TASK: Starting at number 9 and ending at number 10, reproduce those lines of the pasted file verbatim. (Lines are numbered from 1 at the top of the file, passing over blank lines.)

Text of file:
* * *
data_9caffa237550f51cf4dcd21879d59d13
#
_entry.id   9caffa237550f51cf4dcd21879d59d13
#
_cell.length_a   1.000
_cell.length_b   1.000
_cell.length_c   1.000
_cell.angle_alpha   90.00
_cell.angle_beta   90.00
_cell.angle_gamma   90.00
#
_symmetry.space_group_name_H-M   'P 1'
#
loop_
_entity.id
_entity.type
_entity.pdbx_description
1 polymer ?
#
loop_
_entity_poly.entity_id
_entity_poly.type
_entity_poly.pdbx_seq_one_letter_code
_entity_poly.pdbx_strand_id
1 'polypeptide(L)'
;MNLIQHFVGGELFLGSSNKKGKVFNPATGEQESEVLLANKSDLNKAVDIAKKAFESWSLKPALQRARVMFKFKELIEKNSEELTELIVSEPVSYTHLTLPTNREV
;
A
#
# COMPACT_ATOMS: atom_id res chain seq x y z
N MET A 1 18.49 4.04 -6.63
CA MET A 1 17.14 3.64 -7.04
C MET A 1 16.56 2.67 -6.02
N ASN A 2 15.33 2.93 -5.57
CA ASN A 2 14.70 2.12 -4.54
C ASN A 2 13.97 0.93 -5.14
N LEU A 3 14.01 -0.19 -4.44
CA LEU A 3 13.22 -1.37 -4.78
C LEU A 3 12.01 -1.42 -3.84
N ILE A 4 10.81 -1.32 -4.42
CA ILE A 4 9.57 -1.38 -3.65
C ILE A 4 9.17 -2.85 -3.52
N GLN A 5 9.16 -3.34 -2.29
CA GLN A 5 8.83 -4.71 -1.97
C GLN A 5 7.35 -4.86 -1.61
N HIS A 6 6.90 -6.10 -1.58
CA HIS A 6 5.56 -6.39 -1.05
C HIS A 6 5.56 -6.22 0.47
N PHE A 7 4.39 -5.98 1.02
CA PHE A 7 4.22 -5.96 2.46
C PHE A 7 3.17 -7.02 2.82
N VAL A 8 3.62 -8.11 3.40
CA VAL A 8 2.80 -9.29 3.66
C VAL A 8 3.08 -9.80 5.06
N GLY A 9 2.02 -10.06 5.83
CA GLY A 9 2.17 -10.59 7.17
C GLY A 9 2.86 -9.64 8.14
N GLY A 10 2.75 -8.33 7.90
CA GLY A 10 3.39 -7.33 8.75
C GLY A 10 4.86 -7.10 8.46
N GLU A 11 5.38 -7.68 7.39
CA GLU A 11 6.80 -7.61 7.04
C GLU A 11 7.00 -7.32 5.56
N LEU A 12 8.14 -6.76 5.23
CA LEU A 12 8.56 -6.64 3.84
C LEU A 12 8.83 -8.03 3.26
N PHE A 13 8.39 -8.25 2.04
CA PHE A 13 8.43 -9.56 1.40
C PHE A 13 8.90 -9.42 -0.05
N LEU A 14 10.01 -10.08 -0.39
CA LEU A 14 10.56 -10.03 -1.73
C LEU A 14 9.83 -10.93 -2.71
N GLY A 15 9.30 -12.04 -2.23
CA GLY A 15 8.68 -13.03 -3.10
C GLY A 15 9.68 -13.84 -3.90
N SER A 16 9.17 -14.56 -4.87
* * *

_cell.angle_beta   90.00
_cell.angle_gamma   90.00